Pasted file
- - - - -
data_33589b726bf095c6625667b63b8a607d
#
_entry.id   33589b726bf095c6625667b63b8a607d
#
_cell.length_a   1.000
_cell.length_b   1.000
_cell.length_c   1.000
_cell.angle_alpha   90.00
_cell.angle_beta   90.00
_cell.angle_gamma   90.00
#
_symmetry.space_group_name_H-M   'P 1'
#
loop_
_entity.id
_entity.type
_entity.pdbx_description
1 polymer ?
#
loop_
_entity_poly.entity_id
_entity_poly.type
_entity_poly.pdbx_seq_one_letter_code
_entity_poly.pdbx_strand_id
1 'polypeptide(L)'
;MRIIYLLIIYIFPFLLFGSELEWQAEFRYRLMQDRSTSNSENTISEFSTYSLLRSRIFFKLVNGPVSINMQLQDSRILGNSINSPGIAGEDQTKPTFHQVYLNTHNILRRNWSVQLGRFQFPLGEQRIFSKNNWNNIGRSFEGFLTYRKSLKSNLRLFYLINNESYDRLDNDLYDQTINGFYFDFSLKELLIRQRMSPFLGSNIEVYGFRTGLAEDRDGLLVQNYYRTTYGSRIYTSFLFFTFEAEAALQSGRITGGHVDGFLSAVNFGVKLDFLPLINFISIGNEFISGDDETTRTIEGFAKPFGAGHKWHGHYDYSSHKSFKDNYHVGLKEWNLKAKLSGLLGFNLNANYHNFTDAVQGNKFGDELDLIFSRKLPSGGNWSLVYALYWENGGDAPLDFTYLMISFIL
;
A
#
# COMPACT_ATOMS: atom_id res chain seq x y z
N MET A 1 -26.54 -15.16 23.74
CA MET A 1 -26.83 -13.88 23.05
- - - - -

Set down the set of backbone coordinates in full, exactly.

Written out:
data_33589b726bf095c6625667b63b8a607d
#
_entry.id   33589b726bf095c6625667b63b8a607d
#
_cell.length_a   1.000
_cell.length_b   1.000
_cell.length_c   1.000
_cell.angle_alpha   90.00
_cell.angle_beta   90.00
_cell.angle_gamma   90.00
#
_symmetry.space_group_name_H-M   'P 1'
#
loop_
_entity.id
_entity.type
_entity.pdbx_description
1 polymer ?
#
loop_
_entity_poly.entity_id
_entity_poly.type
_entity_poly.pdbx_seq_one_letter_code
_entity_poly.pdbx_strand_id
1 'polypeptide(L)'
;MRIIYLLIIYIFPFLLFGSELEWQAEFRYRLMQDRSTSNSENTISEFSTYSLLRSRIFFKLVNGPVSINMQLQDSRILGNSINSPGIAGEDQTKPTFHQVYLNTHNILRRNWSVQLGRFQFPLGEQRIFSKNNWNNIGRSFEGFLTYRKSLKSNLRLFYLINNESYDRLDNDLYDQTINGFYFDFSLKELLIRQRMSPFLGSNIEVYGFRTGLAEDRDGLLVQNYYRTTYGSRIYTSFLFFTFEAEAALQSGRITGGHVDGFLSAVNFGVKLDFLPLINFISIGNEFISGDDETTRTIEGFAKPFGAGHKWHGHYDYSSHKSFKDNYHVGLKEWNLKAKLSGLLGFNLNANYHNFTDAVQGNKFGDELDLIFSRKLPSGGNWSLVYALYWENGGDAPLDFTYLMISFIL
;
A
#
# COMPACT_ATOMS: atom_id res chain seq x y z
N MET A 1 -26.54 -15.16 23.74
CA MET A 1 -26.83 -13.88 23.05